2. Automatic Updates
One of the nice perks of using a UWP app is that it’s tied to the Microsoft Store, and this means that whenever the Store’s app listing gets updated to a new version, your app automatically receives the update. The Store handles it for you.
To be fair, many standalone desktop apps have their own auto-updating features, so this isn’t a widespread issue. But many standalone desktops don’t have it, and those are the ones that can be problematic — especially when security holes get patched and you have no way of knowing unless you visit the app’s website.
3. Improved Security
Perhaps the most practical benefit is that UWP apps run in a sandbox environment. This means that each app has boundaries and can’t access system resources unless permissions are given. This prevents shady behavior, such as tampering with drivers, interacting with hardware, or modifying system-level files.
UWP apps also need approval from Microsoft. While this isn’t foolproof (remember when rogue apps ran rampant?), the situation has greatly improved and the Microsoft Store is a much cleaner place than it was back in 2014. You’re way less likely to come across dangerous apps now, which can’t be said if you use software download sites .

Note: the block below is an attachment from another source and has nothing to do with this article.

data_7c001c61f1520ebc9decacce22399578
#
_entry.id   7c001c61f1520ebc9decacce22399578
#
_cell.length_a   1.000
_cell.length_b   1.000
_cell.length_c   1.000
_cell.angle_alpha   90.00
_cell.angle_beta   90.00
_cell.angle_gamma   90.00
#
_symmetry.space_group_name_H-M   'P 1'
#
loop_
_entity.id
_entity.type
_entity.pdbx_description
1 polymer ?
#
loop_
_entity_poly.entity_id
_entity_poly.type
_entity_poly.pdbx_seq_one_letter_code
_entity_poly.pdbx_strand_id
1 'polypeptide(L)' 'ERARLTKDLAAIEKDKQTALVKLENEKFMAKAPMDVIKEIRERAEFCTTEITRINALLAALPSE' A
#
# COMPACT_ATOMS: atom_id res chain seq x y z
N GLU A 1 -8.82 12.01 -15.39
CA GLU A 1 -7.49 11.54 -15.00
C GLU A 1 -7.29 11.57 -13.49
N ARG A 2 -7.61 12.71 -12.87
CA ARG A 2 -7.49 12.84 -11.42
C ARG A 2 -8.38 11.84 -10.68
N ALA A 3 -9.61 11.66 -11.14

Why Aren’t You Using UWP Apps Yet?
There are two, possibly three, drawbacks to using UWP apps.
First, Microsoft takes a cut of any of that app’s Store revenue (for acting as the distributor). Second, UWP apps may have restricted functionality depending on how deeply into the system they need to interact. And third, you have to use the Microsoft Store, which is poorly designed and buggy.
If you’re still skeptical, check out these useful UWP apps worth trying . Even if you don’t switch over right away, keep UWP apps on your radar. This is one feature you should NOT ignore , especially since desktop apps will continue converting in the years to come.
Are you convinced? If not, what’s keeping you from using UWP apps? Are there any other benefits or drawbacks we missed? Let us know in the comments below!